The logistics real estate market is experiencing a fast return to growth, driven by strong demand for space that is expected to continue, according to data from logistics real estate firm Prologis, released this week.
In their latest Industrial Business Indicator (IBI) report, researchers said the segment returned to strong growth in the third quarter following a volatile second quarter. Vacancy remained at a low rate of 5% and warehouse utilization returned to pre-pandemic levels, at 85%. The report also predicts 2020 rent growth of 2.5%.
Prologis surveyed its U.S. customer base to gauge warehousing activity levels nationwide.
Improving confidence and the industry’s ability to “coexist” with Covid-19 are helping to boost demand, as is accelerating e-commerce activity and the need for higher inventory levels throughout the supply chain, according to the report. As an example, both e-commerce-driven leasing and activity among third-party logistics services (3PL) providers remained above pre-pandemic levels in the third quarter, researchers said.
Melinda McLaughlin, head of Prologis’ U.S. research practice, emphasized those points in a presentation at this week’s Home Delivery World conference, which is being held online. She said competition for available space is heating up and noted that a shift in inventory levels could lead to a shortage of space in the coming year. The Prologis report notes that rebounding activity and a falling supply pipeline “could lead to a critical shortage of space in early 2021.”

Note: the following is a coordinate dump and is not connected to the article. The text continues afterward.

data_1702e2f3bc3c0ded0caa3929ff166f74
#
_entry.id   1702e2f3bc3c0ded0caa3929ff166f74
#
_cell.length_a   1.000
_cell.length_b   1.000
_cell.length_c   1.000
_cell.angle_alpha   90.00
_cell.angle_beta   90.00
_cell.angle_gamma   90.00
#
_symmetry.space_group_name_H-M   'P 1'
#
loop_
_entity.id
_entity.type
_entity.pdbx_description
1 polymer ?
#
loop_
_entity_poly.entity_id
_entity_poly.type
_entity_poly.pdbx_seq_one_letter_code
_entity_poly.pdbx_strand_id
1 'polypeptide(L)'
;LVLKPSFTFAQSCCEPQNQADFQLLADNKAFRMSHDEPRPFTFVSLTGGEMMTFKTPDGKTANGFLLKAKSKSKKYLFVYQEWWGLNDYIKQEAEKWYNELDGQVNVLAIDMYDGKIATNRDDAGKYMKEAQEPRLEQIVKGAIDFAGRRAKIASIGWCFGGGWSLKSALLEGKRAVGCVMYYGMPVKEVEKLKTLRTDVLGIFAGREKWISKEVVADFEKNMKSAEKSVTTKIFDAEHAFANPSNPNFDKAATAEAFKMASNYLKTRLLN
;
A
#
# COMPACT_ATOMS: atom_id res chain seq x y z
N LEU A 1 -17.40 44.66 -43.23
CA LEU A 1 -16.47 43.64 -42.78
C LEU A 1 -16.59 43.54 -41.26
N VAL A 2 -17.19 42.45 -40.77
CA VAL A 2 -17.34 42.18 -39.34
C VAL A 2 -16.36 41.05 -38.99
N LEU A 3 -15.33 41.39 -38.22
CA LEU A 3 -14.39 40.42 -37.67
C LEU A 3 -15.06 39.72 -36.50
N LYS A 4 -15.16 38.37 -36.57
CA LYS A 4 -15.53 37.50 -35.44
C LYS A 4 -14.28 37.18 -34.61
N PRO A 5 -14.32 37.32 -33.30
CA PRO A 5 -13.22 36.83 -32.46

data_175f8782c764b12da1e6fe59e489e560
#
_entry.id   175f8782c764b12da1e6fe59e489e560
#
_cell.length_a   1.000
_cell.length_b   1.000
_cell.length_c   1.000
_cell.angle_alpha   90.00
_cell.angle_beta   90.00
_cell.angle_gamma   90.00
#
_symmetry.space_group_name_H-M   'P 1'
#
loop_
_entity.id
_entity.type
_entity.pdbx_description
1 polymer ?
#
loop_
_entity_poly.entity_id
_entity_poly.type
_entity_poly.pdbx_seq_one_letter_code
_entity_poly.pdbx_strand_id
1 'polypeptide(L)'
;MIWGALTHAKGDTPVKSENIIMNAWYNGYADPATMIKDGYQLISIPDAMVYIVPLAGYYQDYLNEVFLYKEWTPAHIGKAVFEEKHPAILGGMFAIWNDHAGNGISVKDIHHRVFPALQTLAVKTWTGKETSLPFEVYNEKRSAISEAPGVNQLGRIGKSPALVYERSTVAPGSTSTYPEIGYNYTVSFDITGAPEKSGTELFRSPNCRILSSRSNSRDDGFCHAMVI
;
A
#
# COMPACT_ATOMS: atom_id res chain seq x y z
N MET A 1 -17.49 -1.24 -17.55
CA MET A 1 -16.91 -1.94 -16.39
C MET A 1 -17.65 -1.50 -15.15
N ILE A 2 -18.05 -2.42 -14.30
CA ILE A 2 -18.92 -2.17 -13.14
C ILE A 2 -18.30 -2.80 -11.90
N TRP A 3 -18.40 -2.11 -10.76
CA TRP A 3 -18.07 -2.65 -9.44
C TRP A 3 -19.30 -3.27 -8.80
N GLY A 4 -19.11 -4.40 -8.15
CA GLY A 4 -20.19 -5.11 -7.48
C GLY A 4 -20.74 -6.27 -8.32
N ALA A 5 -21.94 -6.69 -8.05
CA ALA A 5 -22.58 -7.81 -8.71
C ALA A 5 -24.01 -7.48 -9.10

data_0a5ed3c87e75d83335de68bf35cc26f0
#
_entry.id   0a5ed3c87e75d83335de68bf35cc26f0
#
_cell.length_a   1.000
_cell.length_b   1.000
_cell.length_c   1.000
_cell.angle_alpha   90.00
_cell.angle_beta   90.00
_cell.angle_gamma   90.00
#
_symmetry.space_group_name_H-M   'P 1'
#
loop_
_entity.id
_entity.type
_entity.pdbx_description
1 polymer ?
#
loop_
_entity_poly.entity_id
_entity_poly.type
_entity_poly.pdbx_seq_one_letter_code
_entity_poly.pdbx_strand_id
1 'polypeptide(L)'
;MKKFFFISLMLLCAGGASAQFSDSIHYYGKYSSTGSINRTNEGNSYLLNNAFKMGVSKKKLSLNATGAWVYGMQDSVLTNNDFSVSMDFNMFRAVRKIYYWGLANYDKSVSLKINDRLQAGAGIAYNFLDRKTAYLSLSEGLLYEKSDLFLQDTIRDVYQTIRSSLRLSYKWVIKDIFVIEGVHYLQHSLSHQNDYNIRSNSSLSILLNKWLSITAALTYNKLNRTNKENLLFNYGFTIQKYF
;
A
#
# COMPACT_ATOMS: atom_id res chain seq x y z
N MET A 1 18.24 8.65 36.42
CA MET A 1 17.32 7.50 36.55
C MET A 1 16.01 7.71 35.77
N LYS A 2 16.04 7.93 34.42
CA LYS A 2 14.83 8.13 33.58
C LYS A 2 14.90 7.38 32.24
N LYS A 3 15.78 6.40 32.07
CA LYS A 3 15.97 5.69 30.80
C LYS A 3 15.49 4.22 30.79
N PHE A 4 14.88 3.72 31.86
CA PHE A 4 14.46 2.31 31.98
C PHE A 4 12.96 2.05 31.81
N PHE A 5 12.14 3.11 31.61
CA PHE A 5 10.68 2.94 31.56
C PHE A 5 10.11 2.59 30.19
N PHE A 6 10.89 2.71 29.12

Prologis’ Chief Customer Officer Mike Curless, who also spoke at the Home Delivery World event, added that construction of new warehousing space had slowed at the height of the pandemic and that there may be a shortage of “quality distribution space” in 2021. He said Prologis halted the construction of its 16 speculative building projects for 2020 in the second quarter, but has since resumed work on two-thirds of them. The firm continued work on the 32 build-to-suit projects it had going at the start of the pandemic, however.
Careful planning for logistics operations is the best strategy heading into 2021, they said.
“The contraction in the development pipeline means that available options for customers looking to expand could narrow quickly, particularly in locations with high barriers to new supply,” the researchers wrote. “Perhaps, more than ever, planning well in advance for logistics needs could become a source of competitive advantage.”
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